Why we don’t respond beyond saying “thank you”

It may seem odd, or even disrespectful or rude, not to acknowledge someone’s writing offering beyond simply saying, “Thank you.”

And there are specific reasons why we hold space like this when participating in The Offering.

One is that there are so many other contexts within which we can expect to give and receive feedback and “likes.” There are all kinds of writing classes — not to mention entire degrees — where workshopping or calling out lines or images that have energy or speak to you is encouraged. Those spaces can be awesome! And this space is different.

If you’ve ever been on a meditation retreat, silent or otherwise, you could think of The Offering as being similar. When the crux of the practice is showing up to as many meditation sessions as you can, whether you feel like or not, and sitting on the chair or cushion in silence, body aches and all, until the bell rings… it would feel somewhat inappropriate to say to your fellow meditators things like, “I love how still you sat today” or “what made you smile in the middle of that session?” or “I thought you’d never stop crying” or “do you want me to show you how to light your candle without dropping the matches all over the place?”

Instead, we offer each other support in the form of our silent, judgment-free presence. Once you have experienced what a gift this silence can be, you may find yourself in a much different relationships with yourself, your practice, and your everyday interactions.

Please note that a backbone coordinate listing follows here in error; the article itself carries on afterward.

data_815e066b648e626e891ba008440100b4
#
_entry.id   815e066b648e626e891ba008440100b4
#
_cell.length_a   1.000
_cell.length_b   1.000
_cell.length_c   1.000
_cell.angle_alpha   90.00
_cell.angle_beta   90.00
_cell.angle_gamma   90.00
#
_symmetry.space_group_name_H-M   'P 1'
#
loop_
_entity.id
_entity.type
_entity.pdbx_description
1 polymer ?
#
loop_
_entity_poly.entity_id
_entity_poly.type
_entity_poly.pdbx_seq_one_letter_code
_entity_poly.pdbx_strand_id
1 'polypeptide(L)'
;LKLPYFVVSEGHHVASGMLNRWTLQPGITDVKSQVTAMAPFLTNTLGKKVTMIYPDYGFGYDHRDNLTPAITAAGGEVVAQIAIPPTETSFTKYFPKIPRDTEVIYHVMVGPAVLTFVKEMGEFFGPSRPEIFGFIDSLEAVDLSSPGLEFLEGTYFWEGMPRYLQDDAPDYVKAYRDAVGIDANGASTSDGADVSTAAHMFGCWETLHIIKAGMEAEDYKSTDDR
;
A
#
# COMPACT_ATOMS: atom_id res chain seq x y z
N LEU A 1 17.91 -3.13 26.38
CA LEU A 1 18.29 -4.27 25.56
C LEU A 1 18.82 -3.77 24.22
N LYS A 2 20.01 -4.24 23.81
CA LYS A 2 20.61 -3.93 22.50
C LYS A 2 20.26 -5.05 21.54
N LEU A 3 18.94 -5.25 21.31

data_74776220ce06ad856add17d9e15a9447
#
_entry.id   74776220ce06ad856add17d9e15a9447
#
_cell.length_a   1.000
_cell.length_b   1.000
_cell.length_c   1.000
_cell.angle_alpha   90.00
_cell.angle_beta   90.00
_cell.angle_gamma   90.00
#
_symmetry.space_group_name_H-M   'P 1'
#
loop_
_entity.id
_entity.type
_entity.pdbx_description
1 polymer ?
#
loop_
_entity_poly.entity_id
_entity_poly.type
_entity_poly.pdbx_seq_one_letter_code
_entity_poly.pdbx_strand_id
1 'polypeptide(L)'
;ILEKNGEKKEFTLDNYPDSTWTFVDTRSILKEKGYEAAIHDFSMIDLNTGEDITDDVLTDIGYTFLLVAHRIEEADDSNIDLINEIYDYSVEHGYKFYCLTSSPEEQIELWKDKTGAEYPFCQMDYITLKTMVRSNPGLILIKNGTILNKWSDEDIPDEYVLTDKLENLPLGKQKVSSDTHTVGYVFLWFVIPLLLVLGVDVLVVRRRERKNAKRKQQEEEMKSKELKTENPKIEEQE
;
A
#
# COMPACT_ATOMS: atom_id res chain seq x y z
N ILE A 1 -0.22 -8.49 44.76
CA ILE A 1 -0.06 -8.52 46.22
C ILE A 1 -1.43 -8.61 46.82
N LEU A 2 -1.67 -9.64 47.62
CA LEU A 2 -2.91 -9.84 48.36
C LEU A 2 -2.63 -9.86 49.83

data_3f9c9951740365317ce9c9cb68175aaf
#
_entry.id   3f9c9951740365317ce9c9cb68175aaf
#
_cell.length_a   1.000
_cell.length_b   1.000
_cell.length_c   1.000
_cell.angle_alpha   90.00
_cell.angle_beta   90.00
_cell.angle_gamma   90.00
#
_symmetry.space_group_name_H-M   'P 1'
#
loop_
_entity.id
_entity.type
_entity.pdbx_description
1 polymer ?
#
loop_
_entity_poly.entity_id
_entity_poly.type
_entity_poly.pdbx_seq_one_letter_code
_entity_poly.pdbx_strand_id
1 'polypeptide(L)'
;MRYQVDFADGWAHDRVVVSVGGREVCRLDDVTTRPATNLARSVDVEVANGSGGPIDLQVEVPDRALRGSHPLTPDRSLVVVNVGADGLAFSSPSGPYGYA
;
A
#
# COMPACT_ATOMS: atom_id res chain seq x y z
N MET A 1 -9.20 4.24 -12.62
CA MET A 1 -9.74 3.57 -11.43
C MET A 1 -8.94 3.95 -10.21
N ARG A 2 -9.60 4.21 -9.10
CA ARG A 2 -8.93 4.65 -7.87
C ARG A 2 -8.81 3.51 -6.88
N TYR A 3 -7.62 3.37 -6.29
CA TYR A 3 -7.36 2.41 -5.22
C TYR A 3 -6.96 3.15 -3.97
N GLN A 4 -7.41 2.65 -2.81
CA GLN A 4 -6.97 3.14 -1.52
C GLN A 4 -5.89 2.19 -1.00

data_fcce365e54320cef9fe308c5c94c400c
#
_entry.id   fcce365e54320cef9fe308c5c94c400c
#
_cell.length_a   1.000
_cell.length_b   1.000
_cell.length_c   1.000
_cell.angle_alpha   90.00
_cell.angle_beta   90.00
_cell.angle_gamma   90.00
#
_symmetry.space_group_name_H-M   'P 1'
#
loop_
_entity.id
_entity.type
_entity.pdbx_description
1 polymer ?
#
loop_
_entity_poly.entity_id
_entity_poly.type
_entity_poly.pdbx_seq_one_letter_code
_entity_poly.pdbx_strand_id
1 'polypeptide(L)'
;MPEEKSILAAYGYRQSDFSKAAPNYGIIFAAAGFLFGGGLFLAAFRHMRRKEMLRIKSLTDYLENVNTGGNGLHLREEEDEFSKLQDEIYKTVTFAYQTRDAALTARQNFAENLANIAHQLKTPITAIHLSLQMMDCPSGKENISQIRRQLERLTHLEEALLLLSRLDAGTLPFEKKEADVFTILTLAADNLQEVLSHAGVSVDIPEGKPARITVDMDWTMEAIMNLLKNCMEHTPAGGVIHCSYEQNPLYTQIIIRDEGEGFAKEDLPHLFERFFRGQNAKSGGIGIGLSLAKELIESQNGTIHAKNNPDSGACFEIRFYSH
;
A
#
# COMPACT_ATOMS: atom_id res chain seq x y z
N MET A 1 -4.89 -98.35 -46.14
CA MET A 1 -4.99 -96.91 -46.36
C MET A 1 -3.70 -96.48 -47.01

Also similar to the practice meditation, it can be really illuminating to sit with the reasons why we want to give feedback to someone’s writing offering. What’s happening in our physical bodies when we find ourselves compelled to respond to something we’ve just read? What happens if we sit with those feelings instead of whizzing off a quick email reply? Is it possible that whatever we’re wanting to say to someone is something we also want (or need?) to hear ourselves? If we find ourselves wanting to correct or educate someone, what can not doing that teach us about ourselves?

In terms of reducing the expectation that everyone must reciprocate equally — a function of capitalism that doesn’t acknowledge everyone’s differing abilities and energy levels — it can feel like a relief to be given permission to focus on your own practice! Yes, we invite you to share your own writing, with zero pressure to respond to everyone else’s.

Another reason for limiting responses is to free us up, as writers practicing our craft, to share any and everything, at any stage of the revision process, without fear or expectation of negative or positive responses. Ever been in a class and wondered why one of your pieces garnered “oohs” and “ahs” while another didn’t get any response at all? As Ross White, co-founder of The Grind, put it, “if we get all self-congratulatory for good first drafts, the silence surrounding the bad stuff will start to sting.” (I would clarify that when the intention is to make regular offerings, “good” and “bad” become meaningless as well as subjective; either you made an offering, or you didn’t, and we welcome you all the same.)

And finally, lest you start to think I’m all holier-than-thou: I can’t tell you how many times I’ve shared something that I think is the best thing ever with a group, and then hardly anyone to responds to it. Meanwhile, someone else’s thing gets all sorts of attention and comments. Then, instead of writing my next piece, I end up stewing in the stagnant pools of comparison and resentment, while simultaneously beating myself up for being so petty. What I’m trying to say is that I longed for a space where conditions wouldn’t encourage that particular brand of suffering.

Give it a try, this no-feedback experiment! You might love it, you might hate it, perhaps both on different days, or perhaps even both on the same day. And if you REALLY want to interact with your fellow writers, we’ll look forward to seeing you in the online community 🙂

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